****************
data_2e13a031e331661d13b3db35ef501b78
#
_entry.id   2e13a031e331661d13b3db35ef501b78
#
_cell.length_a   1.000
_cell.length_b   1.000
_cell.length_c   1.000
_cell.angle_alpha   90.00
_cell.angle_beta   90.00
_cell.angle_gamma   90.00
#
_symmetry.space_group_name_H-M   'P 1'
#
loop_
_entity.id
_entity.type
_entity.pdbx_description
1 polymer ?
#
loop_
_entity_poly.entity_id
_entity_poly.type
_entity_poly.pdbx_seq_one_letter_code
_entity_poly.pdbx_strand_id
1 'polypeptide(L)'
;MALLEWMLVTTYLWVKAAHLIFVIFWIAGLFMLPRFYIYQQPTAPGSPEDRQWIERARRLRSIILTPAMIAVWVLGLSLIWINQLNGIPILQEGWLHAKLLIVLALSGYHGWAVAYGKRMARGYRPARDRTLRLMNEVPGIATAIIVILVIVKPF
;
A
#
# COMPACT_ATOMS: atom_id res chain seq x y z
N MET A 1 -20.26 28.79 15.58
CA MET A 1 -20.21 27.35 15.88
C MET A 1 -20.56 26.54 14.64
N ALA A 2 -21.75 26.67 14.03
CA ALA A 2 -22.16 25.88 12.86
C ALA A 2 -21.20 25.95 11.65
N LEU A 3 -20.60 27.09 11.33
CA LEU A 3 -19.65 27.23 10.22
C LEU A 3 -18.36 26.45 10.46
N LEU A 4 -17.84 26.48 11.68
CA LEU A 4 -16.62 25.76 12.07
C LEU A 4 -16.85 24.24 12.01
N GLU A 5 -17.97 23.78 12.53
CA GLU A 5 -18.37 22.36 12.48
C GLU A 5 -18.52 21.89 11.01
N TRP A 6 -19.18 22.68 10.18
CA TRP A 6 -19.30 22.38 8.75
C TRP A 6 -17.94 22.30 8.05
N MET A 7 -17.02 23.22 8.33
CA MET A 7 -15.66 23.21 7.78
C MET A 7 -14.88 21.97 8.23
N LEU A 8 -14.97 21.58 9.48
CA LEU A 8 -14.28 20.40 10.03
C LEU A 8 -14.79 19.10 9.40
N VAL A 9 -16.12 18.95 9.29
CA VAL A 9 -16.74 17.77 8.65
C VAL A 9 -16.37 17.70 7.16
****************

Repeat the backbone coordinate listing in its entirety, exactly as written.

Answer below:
data_2e13a031e331661d13b3db35ef501b78
#
_entry.id   2e13a031e331661d13b3db35ef501b78
#
_cell.length_a   1.000
_cell.length_b   1.000
_cell.length_c   1.000
_cell.angle_alpha   90.00
_cell.angle_beta   90.00
_cell.angle_gamma   90.00
#
_symmetry.space_group_name_H-M   'P 1'
#
loop_
_entity.id
_entity.type
_entity.pdbx_description
1 polymer ?
#
loop_
_entity_poly.entity_id
_entity_poly.type
_entity_poly.pdbx_seq_one_letter_code
_entity_poly.pdbx_strand_id
1 'polypeptide(L)'
;MALLEWMLVTTYLWVKAAHLIFVIFWIAGLFMLPRFYIYQQPTAPGSPEDRQWIERARRLRSIILTPAMIAVWVLGLSLIWINQLNGIPILQEGWLHAKLLIVLALSGYHGWAVAYGKRMARGYRPARDRTLRLMNEVPGIATAIIVILVIVKPF
;
A
#
# COMPACT_ATOMS: atom_id res chain seq x y z
N MET A 1 -20.26 28.79 15.58
CA MET A 1 -20.21 27.35 15.88
C MET A 1 -20.56 26.54 14.64
N ALA A 2 -21.75 26.67 14.03
CA ALA A 2 -22.16 25.88 12.86
C ALA A 2 -21.20 25.95 11.65
N LEU A 3 -20.60 27.09 11.33
CA LEU A 3 -19.65 27.23 10.22
C LEU A 3 -18.36 26.45 10.46
N LEU A 4 -17.84 26.48 11.68
CA LEU A 4 -16.62 25.76 12.07
C LEU A 4 -16.85 24.24 12.01
N GLU A 5 -17.97 23.78 12.53
CA GLU A 5 -18.37 22.36 12.48
C GLU A 5 -18.52 21.89 11.01
N TRP A 6 -19.18 22.68 10.18
CA TRP A 6 -19.30 22.38 8.75
C TRP A 6 -17.94 22.30 8.05
N MET A 7 -17.02 23.22 8.33
CA MET A 7 -15.66 23.21 7.78
C MET A 7 -14.88 21.97 8.23
N LEU A 8 -14.97 21.58 9.48
CA LEU A 8 -14.28 20.40 10.03
C LEU A 8 -14.79 19.10 9.40
N VAL A 9 -16.12 18.95 9.29
CA VAL A 9 -16.74 17.77 8.65
C VAL A 9 -16.37 17.70 7.16